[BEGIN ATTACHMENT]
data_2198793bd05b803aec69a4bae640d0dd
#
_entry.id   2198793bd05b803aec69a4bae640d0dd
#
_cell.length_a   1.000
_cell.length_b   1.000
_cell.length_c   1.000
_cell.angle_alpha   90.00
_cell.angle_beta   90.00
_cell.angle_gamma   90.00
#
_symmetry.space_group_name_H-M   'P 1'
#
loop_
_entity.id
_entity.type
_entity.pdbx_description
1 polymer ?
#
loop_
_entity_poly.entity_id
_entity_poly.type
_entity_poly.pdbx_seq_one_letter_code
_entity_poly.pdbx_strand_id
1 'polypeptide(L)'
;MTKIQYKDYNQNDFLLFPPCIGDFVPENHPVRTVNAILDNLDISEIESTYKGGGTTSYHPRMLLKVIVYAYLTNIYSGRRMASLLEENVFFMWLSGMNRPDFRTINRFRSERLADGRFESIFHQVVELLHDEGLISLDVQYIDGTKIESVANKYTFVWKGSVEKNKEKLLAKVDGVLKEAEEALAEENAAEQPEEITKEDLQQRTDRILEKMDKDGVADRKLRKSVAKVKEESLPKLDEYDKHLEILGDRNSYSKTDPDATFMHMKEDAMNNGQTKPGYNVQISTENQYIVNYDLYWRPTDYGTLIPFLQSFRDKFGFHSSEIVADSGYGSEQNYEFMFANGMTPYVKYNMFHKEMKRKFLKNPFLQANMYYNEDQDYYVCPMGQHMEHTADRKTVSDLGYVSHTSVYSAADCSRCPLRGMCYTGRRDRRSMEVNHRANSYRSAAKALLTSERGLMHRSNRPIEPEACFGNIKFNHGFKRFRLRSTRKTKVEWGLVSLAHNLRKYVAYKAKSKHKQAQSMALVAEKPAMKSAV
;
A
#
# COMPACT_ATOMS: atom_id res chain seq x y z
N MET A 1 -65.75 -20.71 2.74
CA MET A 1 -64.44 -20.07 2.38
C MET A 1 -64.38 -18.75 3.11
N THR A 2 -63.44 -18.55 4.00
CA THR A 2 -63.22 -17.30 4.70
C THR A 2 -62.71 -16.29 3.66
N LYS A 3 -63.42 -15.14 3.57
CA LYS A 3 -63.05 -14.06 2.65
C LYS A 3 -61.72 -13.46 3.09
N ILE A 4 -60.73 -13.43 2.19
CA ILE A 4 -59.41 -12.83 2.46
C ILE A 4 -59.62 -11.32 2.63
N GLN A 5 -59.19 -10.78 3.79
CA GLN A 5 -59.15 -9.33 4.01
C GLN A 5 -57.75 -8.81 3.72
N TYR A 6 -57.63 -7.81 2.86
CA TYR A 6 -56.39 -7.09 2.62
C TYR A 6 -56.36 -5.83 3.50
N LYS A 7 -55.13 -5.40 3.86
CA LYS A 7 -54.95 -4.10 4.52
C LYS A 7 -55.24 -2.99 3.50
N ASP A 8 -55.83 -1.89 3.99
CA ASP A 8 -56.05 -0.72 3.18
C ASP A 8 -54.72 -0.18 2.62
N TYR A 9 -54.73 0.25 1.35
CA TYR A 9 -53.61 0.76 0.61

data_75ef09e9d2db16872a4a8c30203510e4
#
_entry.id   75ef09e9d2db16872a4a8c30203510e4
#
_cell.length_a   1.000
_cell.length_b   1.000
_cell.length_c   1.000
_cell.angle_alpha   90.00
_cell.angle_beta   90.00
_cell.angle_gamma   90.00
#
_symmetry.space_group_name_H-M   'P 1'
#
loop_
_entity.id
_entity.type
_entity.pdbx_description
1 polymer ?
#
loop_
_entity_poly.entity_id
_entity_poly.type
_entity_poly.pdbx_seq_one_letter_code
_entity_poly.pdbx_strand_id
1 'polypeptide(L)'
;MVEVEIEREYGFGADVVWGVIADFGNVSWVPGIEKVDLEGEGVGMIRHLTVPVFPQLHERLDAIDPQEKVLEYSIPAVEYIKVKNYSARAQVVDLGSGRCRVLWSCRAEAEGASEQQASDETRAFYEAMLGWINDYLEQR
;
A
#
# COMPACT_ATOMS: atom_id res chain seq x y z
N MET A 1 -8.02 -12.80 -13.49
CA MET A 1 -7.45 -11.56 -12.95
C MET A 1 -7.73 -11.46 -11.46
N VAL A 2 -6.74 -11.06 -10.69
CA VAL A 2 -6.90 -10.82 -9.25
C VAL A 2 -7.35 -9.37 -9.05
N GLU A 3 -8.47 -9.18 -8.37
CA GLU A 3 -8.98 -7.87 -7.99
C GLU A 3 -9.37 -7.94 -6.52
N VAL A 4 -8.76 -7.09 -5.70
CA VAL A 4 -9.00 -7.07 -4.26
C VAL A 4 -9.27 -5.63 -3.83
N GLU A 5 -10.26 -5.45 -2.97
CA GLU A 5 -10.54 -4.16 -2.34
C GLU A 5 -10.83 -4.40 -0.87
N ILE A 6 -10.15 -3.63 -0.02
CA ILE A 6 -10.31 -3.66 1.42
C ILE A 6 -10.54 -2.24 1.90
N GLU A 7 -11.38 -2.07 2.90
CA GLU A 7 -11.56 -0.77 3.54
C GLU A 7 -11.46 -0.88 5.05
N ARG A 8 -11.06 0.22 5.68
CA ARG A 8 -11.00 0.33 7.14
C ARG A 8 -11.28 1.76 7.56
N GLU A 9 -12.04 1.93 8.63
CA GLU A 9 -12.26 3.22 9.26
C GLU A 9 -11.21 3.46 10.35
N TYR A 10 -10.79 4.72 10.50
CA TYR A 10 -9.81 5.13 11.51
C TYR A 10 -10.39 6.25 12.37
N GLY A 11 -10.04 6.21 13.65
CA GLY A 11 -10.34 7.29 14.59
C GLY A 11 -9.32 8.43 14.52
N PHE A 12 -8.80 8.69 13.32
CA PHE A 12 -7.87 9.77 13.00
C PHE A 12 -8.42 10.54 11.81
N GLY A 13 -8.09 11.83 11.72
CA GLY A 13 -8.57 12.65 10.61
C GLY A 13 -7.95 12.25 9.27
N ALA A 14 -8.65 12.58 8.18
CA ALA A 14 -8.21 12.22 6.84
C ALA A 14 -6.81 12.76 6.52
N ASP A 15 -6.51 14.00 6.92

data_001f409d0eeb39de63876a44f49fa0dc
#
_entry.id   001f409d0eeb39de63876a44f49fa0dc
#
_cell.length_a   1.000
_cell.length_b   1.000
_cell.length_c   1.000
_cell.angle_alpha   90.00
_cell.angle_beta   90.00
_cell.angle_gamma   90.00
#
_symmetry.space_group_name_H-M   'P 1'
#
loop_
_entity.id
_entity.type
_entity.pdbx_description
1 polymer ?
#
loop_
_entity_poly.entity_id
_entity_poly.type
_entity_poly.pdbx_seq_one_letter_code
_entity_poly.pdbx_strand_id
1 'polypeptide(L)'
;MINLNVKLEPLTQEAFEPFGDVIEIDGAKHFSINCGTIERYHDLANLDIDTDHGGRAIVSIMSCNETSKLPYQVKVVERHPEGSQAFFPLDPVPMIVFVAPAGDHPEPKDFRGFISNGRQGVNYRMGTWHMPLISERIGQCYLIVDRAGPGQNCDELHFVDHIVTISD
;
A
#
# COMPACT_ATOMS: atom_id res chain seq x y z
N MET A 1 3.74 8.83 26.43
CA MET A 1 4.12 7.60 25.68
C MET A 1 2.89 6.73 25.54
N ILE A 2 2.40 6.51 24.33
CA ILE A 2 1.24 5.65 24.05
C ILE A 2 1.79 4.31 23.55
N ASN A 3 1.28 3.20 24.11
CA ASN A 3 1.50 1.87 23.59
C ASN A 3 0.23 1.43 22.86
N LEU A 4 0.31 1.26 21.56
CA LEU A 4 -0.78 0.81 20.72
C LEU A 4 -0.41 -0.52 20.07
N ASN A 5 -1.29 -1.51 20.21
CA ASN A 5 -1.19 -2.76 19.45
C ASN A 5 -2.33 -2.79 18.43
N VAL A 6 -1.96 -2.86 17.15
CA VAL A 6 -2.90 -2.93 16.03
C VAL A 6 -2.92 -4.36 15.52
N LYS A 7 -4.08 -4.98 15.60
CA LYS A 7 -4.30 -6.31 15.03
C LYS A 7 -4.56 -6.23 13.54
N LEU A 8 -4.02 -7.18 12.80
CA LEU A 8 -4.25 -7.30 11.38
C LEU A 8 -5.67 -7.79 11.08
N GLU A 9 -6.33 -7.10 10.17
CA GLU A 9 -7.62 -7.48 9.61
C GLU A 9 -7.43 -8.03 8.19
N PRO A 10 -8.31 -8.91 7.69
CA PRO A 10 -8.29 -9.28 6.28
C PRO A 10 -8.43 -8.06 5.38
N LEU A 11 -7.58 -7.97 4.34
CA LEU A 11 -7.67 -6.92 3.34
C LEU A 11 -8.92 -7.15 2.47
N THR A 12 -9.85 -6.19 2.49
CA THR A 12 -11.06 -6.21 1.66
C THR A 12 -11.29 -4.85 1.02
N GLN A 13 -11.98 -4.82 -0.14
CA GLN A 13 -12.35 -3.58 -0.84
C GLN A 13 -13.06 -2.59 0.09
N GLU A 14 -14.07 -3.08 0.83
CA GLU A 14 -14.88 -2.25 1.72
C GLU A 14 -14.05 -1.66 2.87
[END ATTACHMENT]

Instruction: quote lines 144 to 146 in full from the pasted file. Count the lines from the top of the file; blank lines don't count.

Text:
_entity.id
_entity.type
_entity.pdbx_description